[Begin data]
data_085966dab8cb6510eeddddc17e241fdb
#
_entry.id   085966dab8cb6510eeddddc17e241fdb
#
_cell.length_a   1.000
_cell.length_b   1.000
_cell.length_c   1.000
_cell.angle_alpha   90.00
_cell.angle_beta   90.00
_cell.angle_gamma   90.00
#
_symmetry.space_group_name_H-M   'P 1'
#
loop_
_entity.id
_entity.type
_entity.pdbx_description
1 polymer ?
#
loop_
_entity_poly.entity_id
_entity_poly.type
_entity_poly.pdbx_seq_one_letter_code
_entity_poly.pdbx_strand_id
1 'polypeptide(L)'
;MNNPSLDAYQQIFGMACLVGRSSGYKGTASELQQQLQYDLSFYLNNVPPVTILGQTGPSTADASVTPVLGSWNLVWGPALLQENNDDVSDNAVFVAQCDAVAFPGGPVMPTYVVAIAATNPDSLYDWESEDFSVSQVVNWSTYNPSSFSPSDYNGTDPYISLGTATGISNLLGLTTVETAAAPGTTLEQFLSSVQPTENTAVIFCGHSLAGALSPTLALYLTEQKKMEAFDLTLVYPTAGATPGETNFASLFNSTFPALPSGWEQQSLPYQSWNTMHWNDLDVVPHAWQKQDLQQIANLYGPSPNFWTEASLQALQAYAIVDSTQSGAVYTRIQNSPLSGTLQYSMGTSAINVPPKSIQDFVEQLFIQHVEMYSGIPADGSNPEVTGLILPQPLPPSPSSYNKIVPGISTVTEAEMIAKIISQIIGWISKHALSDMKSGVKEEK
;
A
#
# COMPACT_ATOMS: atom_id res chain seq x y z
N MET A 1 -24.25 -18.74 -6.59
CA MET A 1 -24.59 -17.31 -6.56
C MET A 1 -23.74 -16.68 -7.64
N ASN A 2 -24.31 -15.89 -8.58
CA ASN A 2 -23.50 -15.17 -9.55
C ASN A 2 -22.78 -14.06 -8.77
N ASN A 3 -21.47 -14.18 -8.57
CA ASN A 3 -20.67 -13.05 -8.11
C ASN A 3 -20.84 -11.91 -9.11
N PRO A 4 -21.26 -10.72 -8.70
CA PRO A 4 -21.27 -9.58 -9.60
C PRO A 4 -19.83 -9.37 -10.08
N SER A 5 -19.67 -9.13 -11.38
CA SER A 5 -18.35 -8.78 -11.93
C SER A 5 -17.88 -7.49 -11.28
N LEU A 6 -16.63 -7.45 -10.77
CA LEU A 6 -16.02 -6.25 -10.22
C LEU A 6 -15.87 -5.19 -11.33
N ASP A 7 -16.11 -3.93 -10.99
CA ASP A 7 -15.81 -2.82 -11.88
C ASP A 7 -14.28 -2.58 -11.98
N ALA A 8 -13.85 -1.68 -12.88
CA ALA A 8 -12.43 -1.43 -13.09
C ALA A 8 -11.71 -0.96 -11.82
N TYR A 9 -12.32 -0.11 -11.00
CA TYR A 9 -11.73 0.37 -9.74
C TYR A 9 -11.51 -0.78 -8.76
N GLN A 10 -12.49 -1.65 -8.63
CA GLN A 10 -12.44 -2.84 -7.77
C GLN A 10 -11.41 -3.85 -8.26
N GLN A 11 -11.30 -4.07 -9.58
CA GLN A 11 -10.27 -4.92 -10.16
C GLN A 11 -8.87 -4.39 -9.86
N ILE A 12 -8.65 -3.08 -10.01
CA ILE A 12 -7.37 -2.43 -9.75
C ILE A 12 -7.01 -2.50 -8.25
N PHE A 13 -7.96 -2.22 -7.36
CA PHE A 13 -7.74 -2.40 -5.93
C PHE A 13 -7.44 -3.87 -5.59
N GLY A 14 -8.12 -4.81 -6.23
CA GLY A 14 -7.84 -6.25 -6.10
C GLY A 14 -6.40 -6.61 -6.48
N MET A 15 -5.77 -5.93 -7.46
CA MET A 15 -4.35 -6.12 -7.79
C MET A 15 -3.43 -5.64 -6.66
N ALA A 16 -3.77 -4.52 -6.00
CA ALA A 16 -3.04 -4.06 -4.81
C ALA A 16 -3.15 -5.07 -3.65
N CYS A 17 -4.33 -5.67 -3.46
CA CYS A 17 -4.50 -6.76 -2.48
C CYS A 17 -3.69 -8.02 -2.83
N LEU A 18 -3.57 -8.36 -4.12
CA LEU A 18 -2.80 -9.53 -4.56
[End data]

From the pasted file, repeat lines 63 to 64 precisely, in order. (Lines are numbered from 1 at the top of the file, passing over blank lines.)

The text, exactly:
C GLN A 11 -8.87 -4.39 -9.86
N ILE A 12 -8.65 -3.08 -10.01